February 24, 2016 by Ville Raivio
“If most of us are ashamed of shabby clothes and shoddy furniture, let us be more ashamed of shabby ideas and shoddy philosophies.”
— Albert Einstein
February 23, 2016 by Ville Raivio
Crownhill Shoes is a Spanish company plying its trade in the budget and value-for-money segments of Goodyear-welted full-leather footwear. According to CEO Fernando Lopez, the company uses 13 artisanal factories to fabricate the models, each one specialized in one type of shoe. Crownhill has its own pattern and last makers. Models are designed, hides selected, leathers cut, uppers lasted and shoes finished in-house in Spain. As for materials, Crownhill uses leathers by Weinheimer from Germany, Haas from France, Degermann from France, D’Annonay from France, ILCEA from Italy, Zonta from Italy, Roux from France, Italhide from Italy and Du Puy from France. Finally, I asked Mr Lopez why a customer should choose his company over others: “We created a super comfortable shoe of the best quality and priced down from other brands that double or triple our retail price. We have channel-stitched soles and a Goodyear-welted construction, competing with more expensive brands.”
With thousands of factories and companies already battling for customers, reaching for great price-quality deals is a welcome strategy among others. Crownhill’s Premium Grade uses Joh. Rendenbach‘s famed oak-bark tanned leather soles and calfskins from the tanneries mentioned above, but the pairs are priced at 250 euros and come with free courier shipping inside EU borders. They also have double-shanks built from leather and steel inside. As far as lasts go, the Premium Grade’s Faraday is a semi-squared chiseled last, Nelson is a semi-pointed last (between the typical French and English) and Lennon is an English last, semi-rounded and somewhat chiseled at the tip.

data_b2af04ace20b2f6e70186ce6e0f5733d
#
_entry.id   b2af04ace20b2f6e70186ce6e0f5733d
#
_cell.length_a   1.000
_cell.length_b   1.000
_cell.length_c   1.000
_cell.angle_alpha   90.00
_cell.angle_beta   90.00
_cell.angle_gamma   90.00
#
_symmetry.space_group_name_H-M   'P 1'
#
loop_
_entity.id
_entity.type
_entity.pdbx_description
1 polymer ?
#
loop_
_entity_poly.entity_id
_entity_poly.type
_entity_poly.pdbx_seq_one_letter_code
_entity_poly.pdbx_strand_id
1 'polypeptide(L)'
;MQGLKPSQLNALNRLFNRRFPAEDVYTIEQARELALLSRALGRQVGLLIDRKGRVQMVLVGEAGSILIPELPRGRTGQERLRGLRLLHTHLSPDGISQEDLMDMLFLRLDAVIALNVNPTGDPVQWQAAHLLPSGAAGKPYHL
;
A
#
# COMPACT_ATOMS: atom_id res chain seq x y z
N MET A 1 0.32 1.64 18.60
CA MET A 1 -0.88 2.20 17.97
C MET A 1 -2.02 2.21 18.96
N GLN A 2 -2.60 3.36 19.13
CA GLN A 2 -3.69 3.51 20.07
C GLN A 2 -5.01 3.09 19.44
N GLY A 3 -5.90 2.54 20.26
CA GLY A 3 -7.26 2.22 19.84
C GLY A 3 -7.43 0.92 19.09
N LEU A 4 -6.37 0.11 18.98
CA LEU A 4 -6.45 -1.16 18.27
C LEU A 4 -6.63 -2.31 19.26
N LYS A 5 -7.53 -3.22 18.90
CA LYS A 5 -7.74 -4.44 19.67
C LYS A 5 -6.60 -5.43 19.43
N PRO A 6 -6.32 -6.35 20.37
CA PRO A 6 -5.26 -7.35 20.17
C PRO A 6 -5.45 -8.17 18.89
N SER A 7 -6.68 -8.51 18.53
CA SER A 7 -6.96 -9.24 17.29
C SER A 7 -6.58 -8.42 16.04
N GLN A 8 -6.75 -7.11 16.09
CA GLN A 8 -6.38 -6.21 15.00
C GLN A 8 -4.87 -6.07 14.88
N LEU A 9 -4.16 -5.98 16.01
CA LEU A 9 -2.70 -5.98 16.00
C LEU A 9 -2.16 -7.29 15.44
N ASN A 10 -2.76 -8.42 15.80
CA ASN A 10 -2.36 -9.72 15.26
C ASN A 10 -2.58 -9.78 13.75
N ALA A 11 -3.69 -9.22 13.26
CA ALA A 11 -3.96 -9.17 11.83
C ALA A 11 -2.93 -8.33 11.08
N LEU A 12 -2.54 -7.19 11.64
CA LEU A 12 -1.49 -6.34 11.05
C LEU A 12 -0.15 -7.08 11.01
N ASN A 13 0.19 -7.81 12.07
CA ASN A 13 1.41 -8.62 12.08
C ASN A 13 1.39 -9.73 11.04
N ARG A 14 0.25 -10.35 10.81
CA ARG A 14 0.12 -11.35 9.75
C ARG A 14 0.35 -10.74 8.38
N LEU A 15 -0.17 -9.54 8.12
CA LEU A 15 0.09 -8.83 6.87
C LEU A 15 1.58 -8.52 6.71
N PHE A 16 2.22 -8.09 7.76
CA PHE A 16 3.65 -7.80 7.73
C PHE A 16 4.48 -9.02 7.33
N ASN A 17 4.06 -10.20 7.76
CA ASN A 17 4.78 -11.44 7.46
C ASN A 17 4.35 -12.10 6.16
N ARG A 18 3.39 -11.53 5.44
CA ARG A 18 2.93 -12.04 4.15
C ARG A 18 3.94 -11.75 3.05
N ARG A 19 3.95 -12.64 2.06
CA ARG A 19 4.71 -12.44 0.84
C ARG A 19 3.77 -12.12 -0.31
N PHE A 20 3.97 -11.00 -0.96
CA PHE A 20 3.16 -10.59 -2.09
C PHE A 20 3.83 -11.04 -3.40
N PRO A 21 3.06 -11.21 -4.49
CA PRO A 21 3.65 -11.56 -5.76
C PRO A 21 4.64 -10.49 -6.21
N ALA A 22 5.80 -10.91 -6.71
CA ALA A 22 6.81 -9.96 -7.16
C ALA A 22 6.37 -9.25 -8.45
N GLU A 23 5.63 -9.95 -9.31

As for values between premium and regular lines, says Mr Lopez: “The difference between the Premium Grade and the Classic Line are plenty of different types of lasts, different patterns, many types of skins and soles, better finishing and we are very exigent about the materials used. The packaging is improved, with the PR’s own green box, including a pair of Italian cotton bags, a shoehorn and a pair of laces. Ensuring the best quality possible.” The company, set up in 2010 to offer Spanish-made value footwear, wanted to hear my thoughts on their make and sent the Montgomery pair made on the Nelson last from the Premium Grade range for Keikari’s anatomical segment.
The first thing I noted in this Montgomery model was the upper leather. The calfskin is smooth and lustrous even before any polish, with noticeable but small pores, and it springs back quickly after bending. The last feels both higher and wider than average, and the toe is round and high. The welt is trimmed very close and its stitching looks sparse. The heel and toe stiffeners feel sturdy. Upper stitching is tight and straight. In stead of the usual bouncy tassel, this Norwegian loafer has laced leather strips. The lacing quickly came loose but was easily fixed as the strips are not sewn shut.
The leather lining feels soft enough and sturdy as well. Crownhill’s sock liner is loosely attached, but comes with a full foam insert, something I haven’t found from any other shoemaker tried so far, and they feel cushioned while worn. It’s up to the reader if this bit is pro or con. The Rendenbach soles are not very common in shoes retailing for less than 300 euros, and this nice add comes with a channelled finish along with the JR stamp. The waist is square but trimmed. The shoe trees are generic in finish and material, but fit the last well. Same goes for the shoehorn and bags attached.
As a whole, I feel Crownhill’s Premium Range is well-made and the materials look and feel swell for the price. If I’d have the power to make changes, I would opt for a more chiseled and close-fitting last as well as remove the foam insert from the sock liner. As such, Crownhill competes with all value-for-money makers over men who appreciate solid construction, the better-made materials as well as value.
February 23, 2016 by Ville Raivio
Alamy’s large stock photo collection holds over a thousand more-or-less candid shots of Savile Row, reaching from the 1940s to this, our 2010s. Several famed cutters are shown doing their thing, crafting two-dimensional cloth into 3D-garments that hide the weak points and boost the strong ones. Highly recommended for all tailoring nerds.
Oh, and while you’re at it, do have a look at Alamy’s selection of more than 700 shots from Jermyn Street.